Transistor using HV to switch 5v

Hello, my project of doing a Arduino ignition requires a signal conditioner on the pickup coil from the engine. This coil generates a 30v to 60v ac signal once per revolution. My plan is to put a diode on the (+) line and install it to the base of a transistor, and run 5v to the emmiter, and run the collector to the imput if the Arduino.

My transistor d1071, because it's on hand, is a high power amplifier and looks to be in spec except vebo of 6v. I have been reading up and this seems to be ok.

I am unsure of when you need to add resistors to the circuit. Please advise I can figure it out with a little help. Thanks

The main consideration you need to keep in mind is Voltage. It does not need to be a power transistor if the load is only a port pin on the arduino.

The easiest way to interface in this case is with an optocoupler. A AC optocoupler exists. You just need to create a current limiting resistor value for the voltage seen on the diode. STandard open collector input would be the way you interface to the input pin... (with internal pullup enabled)

So again... your collector current will be very small so there is no need for a high power transistor.

For simplicity sake... You could use: for interfacing.

The Input side would have something like a 2W 2.7K Resistor inline on each AC leg.

That's the only one I have on hand that meets voltage spec. If I wanted to do it like that any npn transistor that meets voltage spec would be fine?

In pinmode, enable the pull up resistor and nothing else is needed on the input side from the collector to Arduino?

The (-) ac leg would just be hooked to ground?

I'll try with a transistor on the scope first and see how it behaves, then might decide on a optocoupler, thanks.


To protect the transistor BE junction I would put the diode across the Base to Emitter with the anode at the emitter. This will provide an alternate route for the reverse current.

Is the sensor connected to some other circuitry that needs to function?

You will likely benefit from some some resistance in the base to sensor, else the transistor base will take the full shorted (almost shorted) sensor current. The sensors of this type I am familiar with do not generate very high currents but others may be different.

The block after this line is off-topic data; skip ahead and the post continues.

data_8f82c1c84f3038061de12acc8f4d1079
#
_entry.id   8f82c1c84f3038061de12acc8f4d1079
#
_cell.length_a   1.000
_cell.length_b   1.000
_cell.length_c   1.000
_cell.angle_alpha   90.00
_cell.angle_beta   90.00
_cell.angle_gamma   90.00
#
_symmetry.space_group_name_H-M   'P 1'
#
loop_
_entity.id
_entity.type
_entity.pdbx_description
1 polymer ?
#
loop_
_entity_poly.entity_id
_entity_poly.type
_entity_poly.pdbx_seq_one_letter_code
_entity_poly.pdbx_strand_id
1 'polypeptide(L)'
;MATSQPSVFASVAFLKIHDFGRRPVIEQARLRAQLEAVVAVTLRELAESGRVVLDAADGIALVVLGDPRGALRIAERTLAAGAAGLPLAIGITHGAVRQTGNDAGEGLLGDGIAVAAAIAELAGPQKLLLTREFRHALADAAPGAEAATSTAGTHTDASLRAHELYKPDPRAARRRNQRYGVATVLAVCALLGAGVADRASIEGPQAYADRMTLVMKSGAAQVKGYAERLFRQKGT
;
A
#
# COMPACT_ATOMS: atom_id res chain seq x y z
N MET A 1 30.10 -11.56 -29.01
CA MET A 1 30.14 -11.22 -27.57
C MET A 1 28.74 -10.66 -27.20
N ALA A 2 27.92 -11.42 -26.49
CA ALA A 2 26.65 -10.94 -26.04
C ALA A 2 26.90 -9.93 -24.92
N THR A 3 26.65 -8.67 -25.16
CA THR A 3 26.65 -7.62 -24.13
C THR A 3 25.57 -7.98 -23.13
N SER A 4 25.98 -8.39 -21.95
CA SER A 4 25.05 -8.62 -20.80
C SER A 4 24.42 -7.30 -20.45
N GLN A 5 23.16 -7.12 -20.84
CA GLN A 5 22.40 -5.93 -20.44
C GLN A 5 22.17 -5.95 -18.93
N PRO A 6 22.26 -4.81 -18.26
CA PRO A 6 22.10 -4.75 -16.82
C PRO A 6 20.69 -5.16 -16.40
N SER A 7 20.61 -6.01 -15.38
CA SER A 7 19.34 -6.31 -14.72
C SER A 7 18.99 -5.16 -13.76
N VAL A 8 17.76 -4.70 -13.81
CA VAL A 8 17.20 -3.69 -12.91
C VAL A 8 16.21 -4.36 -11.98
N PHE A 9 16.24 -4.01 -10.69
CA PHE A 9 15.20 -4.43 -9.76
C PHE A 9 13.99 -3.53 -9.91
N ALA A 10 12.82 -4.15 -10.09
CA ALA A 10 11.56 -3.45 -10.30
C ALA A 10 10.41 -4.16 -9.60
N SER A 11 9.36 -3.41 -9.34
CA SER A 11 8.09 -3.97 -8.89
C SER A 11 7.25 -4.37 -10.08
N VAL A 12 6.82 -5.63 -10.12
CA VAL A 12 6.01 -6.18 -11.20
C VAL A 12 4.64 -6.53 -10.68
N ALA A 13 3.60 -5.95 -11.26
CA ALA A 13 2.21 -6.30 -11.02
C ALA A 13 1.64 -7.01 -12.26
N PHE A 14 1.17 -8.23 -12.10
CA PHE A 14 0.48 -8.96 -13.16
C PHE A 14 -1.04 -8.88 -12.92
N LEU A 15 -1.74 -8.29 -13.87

For a starting point I would take the lowest voltage (30V) divide by 2 and calculate a resistor that will allow 5 ma into the base. These assumptions calculates out to ~ 3k

right, I was composing a reply similar to this but noticed you covered a lot of what I wrote.

So, yeah, this is an instance where you want to consider

  • You are connecting AC to an DC device
  • You want to Limit Voltage to the base pin

Consider that you want to rectify the AC signal to DC. The transistor is not suited to perform that step.

I'll try it out as suggested, I think I have enough components on hand to do that.

Where would I run the (-) leg of the AC?

Thanks this helps a lot

So i didn't have enough components to try it out, so a order to mouser for 2 optocouplers and 4 3k 2 watt resistors, along with some other random stuff i thought i might need. I drew up a circuit that i would like to bread board and scope the output of the Vo on the optocoupler, so i can move on with the project.


Please review the Circuit to make sure i have everything right.


This is on a golf cart, power is cut every time the pedal is released, problem?

Charging system can exceed 18-20 volts if out of adjustment, so a dc-dc buck converter is used for regulated 12v power.

Gm HEI module looks for voltage to drop to zero on W/G and then breaks the C or the negative coil connection to fire the spark plug. B is powered with the pedal switch.

Success! Had to change the ac leg resistors to 1k 1/4 watt as cranking ac voltage was around 12v and the 3k was limiting the low window to nothing.

Now I have two low pulses instead of one high so I will change my code for that, and I think I can use the counting between pulses to figure rpm instead of counting a whole revolution, which should work better. Thanks!